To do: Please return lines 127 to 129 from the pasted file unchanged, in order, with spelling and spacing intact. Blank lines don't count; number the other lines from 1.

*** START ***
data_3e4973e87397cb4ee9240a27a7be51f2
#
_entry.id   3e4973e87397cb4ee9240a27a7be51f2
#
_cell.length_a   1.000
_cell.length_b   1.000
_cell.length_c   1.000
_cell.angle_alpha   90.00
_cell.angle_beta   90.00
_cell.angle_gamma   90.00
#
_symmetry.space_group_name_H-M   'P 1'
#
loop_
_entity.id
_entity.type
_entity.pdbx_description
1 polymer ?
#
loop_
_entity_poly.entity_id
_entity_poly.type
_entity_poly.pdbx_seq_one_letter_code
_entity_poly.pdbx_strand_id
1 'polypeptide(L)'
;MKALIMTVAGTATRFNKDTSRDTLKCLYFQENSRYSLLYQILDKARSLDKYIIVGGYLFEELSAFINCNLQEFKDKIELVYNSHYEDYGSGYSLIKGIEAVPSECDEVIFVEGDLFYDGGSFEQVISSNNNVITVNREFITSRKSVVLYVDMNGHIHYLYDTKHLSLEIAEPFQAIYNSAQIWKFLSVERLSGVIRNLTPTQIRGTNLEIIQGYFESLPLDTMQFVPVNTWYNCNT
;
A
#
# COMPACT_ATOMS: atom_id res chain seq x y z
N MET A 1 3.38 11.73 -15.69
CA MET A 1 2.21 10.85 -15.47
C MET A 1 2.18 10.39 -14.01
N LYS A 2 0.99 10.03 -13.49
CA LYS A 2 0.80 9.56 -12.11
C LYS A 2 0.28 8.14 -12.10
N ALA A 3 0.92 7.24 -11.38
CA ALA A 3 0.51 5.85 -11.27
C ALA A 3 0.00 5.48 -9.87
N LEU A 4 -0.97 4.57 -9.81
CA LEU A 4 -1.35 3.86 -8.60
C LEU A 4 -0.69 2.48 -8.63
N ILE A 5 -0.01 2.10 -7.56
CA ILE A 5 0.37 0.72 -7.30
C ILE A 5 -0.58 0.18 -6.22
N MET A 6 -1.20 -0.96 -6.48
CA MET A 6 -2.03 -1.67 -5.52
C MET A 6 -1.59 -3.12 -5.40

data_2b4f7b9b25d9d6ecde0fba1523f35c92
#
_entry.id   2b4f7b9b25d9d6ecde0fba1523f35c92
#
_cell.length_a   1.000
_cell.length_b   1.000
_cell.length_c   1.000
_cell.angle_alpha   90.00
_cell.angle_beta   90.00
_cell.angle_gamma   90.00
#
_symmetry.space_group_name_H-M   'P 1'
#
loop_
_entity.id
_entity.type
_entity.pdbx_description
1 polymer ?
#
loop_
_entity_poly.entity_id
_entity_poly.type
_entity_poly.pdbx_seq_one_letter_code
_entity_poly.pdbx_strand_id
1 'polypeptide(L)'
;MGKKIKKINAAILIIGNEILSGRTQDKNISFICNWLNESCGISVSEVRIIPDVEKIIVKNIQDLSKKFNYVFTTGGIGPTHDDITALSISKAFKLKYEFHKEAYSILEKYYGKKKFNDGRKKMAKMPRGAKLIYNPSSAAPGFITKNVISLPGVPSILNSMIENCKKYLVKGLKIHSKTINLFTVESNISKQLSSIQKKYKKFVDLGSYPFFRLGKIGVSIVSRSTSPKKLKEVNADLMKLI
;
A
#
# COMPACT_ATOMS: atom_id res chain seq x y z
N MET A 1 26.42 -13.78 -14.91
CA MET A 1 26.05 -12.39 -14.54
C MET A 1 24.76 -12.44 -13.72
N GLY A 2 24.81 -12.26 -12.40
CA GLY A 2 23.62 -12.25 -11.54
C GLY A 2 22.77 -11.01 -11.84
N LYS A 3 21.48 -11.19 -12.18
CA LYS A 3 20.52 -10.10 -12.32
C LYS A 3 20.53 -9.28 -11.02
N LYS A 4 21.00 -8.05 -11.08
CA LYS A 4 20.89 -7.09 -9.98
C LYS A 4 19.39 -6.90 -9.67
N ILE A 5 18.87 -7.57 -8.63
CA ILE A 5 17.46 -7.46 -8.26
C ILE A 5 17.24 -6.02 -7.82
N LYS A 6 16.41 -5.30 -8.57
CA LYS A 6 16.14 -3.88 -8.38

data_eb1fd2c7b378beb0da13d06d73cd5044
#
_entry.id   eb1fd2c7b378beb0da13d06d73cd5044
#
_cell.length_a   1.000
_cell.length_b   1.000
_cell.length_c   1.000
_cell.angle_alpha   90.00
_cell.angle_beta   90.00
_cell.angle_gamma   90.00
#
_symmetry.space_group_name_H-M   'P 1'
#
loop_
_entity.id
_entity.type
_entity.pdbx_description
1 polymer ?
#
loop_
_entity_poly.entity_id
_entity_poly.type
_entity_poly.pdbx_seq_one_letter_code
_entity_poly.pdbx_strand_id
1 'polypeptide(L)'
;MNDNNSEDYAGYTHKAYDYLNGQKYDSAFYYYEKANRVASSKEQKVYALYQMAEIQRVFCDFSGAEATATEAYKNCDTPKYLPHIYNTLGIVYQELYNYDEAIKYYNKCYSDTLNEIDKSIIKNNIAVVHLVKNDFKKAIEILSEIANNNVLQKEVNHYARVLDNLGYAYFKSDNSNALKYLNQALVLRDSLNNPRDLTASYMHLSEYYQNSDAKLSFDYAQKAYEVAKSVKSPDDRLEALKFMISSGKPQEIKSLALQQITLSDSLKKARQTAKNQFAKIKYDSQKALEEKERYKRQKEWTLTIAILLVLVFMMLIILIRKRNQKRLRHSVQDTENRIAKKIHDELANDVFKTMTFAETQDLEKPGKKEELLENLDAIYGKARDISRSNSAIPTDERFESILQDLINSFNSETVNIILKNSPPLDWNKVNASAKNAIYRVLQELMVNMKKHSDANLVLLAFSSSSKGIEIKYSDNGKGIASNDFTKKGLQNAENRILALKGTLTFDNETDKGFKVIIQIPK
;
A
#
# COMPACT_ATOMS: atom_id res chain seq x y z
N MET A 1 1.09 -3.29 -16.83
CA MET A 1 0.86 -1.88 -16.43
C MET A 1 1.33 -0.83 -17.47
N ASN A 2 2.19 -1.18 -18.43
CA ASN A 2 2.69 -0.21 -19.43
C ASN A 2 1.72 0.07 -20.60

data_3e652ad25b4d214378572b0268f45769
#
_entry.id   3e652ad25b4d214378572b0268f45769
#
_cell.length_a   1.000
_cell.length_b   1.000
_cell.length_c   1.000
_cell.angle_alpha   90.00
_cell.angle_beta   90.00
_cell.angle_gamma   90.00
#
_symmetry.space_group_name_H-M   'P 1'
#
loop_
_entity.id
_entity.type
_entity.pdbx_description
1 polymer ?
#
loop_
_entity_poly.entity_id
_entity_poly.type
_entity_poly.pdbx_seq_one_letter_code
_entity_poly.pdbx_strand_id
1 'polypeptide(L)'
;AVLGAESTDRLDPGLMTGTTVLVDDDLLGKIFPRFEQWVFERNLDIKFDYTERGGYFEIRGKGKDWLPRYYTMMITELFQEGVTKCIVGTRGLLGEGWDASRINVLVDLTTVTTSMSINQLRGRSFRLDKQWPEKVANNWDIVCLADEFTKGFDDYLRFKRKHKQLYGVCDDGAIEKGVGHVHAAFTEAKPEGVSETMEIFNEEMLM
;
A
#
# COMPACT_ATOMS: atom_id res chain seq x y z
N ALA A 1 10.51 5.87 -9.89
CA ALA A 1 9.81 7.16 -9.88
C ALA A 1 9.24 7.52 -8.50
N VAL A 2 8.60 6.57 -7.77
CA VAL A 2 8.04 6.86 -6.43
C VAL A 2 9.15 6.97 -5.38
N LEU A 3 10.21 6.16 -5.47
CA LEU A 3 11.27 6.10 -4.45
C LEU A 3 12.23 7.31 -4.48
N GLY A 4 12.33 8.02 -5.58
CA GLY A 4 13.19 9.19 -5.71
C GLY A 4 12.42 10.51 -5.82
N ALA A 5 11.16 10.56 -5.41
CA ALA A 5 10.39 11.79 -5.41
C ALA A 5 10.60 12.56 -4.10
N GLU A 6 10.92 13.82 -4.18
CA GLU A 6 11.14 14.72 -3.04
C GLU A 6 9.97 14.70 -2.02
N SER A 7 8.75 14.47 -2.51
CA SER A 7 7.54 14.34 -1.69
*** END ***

CA MET A 1 0.86 -1.88 -16.43
C MET A 1 1.33 -0.83 -17.47
N ASN A 2 2.19 -1.18 -18.43